Inheritance Tax: Exempt Estates And When IHT May Be Payable
Inheritance Tax, often referred to as IHT, is a tax on your estate (property, savings and possessions) that can apply in your lifetime and after death.
Inheritance Tax, often referred to as IHT, is a tax on your estate (property, savings and possessions) that can apply in your lifetime and after death. The standard rate that Inheritance Tax is applied at, is 40% and this is applied to any portion of your estate that exceeds the Inheritance tax Threshold.
When IHT may be payable
The Inheritance Tax threshold for the current tax year (2023/24) is £325,000 and is often referred to as the Nil Rate Band (NRB). Any assets passed to the beneficiaries of your estate within this limit will not be subject to any Inheritance Tax.
There are also other reliefs that you may be able to claim which can assist by increasing your threshold. A common example of this is the Residence Nil Rate Band (RNRB). The RNRB allows for an increase of up to £175,000 on the IHT threshold of an estate, if the deceased’s residence is passing to a direct descendant such as their children or grandchildren. This means for many estates the threshold can be increased to £500,000. However, it is important to bear in mind that even if an estate is below the IHT threshold, it will still need to be reported to the Probate Registry if a Grant of Representation is required.
Another important point to note is that the RNRB will begin to taper away when an estate exceeds £2 million, even where the residential property is left to direct descendants.
In some situations, where the deceased was predeceased by a spouse, who did not use some or all of their own NRB and RNRB the remaining threshold passes to the deceased’s estate. This can therefore result in their estate’s IHT threshold increasing up to £1 million. However, this is only available to married couples or couples in a civil partnership.
When the value of a person’s estate is calculated, it will also include any lifetime gifts that were made in the seven years prior to death, therefore some individuals may have already used some or all of their NRB in lifetime gifts. This is important to remember as whilst the value of the assets the deceased owned at the date of their passing are below the threshold, once gifts are included it is possible IHT will still be payable. It is therefore always advisable to seek the help of a qualified probate solicitor to properly advise on the size of the estate and any tax that may be due.
There are some instances where an estate may not be liable for any IHT. The rules surrounding this can often be very complicated, as set out in The Inheritance Tax (Delivery of Accounts) (Excepted Estates) Regulations 2004, but, in summary, an estate may not be liable for IHT if it is an excepted estate.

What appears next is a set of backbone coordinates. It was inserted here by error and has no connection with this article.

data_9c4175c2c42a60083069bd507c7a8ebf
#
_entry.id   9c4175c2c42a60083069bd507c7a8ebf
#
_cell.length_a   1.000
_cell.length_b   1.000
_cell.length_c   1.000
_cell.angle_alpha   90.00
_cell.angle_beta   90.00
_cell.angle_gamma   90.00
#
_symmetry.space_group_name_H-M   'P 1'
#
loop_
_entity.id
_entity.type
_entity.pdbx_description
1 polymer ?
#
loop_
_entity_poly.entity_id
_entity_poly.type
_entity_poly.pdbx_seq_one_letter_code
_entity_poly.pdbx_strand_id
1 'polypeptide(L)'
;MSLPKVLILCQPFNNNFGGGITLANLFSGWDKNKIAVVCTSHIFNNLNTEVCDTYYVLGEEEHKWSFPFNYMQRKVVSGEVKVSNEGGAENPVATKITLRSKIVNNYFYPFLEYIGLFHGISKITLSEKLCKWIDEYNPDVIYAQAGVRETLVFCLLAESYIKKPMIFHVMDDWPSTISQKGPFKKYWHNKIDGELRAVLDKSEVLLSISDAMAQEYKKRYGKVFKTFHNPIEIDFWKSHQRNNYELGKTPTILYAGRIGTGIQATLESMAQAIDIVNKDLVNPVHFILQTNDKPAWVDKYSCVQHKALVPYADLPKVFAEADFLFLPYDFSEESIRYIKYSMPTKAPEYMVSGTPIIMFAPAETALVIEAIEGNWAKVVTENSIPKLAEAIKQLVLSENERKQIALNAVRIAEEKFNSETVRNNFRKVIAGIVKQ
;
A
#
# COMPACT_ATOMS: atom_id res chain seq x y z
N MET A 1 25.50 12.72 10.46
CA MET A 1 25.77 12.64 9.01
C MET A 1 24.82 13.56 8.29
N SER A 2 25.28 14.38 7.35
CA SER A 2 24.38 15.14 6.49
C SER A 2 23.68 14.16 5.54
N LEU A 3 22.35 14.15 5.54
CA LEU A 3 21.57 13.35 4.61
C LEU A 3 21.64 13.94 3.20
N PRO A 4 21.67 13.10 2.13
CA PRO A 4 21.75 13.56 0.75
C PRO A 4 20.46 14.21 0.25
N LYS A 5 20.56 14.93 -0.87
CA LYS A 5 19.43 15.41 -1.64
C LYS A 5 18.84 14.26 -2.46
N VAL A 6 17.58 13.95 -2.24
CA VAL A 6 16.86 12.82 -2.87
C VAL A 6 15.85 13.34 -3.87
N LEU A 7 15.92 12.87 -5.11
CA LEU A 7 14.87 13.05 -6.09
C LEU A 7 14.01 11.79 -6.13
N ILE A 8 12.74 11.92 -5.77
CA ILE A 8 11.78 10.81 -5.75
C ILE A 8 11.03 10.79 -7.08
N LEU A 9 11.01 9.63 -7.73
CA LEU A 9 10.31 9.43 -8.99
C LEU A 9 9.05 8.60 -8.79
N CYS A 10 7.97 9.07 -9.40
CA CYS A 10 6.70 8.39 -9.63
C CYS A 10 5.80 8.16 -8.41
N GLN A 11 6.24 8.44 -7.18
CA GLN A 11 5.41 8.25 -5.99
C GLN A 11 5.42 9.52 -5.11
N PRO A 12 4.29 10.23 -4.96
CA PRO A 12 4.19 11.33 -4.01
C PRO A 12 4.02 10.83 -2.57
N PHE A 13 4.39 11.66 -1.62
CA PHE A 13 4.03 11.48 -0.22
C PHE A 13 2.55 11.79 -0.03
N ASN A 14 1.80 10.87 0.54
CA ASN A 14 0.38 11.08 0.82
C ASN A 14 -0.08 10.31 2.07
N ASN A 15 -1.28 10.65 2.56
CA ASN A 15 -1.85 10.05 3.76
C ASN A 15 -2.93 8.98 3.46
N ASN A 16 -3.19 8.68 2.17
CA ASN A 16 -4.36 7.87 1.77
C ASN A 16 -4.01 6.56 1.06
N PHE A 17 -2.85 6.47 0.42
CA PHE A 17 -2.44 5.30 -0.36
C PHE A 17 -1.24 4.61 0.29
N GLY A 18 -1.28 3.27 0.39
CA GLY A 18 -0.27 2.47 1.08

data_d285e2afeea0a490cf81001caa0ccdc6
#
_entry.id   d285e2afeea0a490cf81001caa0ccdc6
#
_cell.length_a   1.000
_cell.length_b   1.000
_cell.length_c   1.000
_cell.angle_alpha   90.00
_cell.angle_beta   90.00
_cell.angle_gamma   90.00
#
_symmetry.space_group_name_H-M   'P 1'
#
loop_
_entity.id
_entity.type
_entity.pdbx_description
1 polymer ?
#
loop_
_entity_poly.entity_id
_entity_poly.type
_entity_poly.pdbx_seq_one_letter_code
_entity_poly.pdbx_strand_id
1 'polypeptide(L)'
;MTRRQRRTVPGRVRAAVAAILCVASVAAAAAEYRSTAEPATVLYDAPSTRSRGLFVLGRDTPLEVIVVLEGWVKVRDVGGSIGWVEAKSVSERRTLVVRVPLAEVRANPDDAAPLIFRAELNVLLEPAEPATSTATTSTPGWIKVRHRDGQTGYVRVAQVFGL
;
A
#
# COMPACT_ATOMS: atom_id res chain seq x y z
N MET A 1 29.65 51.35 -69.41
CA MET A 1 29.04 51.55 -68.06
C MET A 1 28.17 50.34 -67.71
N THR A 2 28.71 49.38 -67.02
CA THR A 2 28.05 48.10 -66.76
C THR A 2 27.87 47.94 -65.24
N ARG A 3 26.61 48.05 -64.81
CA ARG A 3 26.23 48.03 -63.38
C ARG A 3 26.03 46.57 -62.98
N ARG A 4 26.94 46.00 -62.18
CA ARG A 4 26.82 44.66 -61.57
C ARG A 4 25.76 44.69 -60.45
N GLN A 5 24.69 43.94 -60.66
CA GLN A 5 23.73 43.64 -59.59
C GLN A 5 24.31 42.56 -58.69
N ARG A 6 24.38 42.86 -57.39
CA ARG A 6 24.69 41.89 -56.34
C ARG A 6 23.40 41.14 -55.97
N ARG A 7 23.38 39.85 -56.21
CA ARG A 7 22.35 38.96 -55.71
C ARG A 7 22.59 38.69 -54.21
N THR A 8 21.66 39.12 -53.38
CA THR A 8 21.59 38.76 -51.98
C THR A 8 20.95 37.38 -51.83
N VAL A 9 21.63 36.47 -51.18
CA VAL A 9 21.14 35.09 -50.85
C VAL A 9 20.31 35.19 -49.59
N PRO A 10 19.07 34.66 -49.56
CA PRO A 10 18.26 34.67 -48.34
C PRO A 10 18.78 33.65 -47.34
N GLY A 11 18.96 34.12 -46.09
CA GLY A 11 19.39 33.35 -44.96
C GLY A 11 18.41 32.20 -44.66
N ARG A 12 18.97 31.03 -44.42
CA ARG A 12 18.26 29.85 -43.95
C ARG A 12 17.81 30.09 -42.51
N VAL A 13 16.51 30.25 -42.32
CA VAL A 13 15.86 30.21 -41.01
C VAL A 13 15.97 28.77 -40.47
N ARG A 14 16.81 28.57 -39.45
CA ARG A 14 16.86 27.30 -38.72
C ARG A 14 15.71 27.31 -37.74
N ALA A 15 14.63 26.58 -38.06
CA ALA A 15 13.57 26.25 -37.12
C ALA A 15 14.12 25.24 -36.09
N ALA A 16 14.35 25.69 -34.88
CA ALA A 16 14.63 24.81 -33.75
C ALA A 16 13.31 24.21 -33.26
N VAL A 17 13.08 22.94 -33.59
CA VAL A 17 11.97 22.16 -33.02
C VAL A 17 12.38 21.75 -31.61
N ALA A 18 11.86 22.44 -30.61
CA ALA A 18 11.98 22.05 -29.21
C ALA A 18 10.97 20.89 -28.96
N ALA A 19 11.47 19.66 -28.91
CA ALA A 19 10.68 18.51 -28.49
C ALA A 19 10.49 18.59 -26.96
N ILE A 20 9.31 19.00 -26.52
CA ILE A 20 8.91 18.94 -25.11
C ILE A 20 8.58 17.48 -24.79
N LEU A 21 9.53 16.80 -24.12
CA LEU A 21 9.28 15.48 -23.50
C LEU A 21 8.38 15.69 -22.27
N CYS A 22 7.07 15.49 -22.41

There are three categories of excepted estate. The first is known as a “small estate”. A small estate is one where the gross value of the estate for IHT purposes plus the value of any specified transfers, such as personal chattels, and specified exempt transfers, such as gifts to charities, in the seven years prior to death, does not exceed the NRB.
The second category is known as “exempt estates”. These are estates where the bulk of the estate attracts either spouse or charity exemption. More specifically, the gross value of the estate does not exceed £3 million and the net estate after the deduction of liabilities and exemptions does not exceed the NRB.
Finally, the third category consists of estates where the deceased was never domiciled or treated as domiciled in the UK and owned limited assets in the UK.
Whilst this may seem straightforward, HMRC will often require significant information about the estate before probate can be granted, to ensure the estate is in fact excepted and no IHT is due. It is also important to note that the criteria for whether an estate is excepted can get rather more complicated once you get past the basic definitions set out above, so it is always worth consulting with a qualified probate solicitor.
In conclusion, IHT is only attributable to around 3.76% of estates (2019/2020 tax year) and this can often be down to careful estate planning. It is, therefore, always important to consult a professional if you have any concerns about the impact of IHT on your estate as it could save your beneficiaries thousands.
Even if it is unlikely that an estate will be liable for IHT, it is still worth seeking professional advice to assist with calculating the value of the estate for IHT purposes and advising you on the many exemptions and reliefs that you might be able to claim to guard against any IHT liability.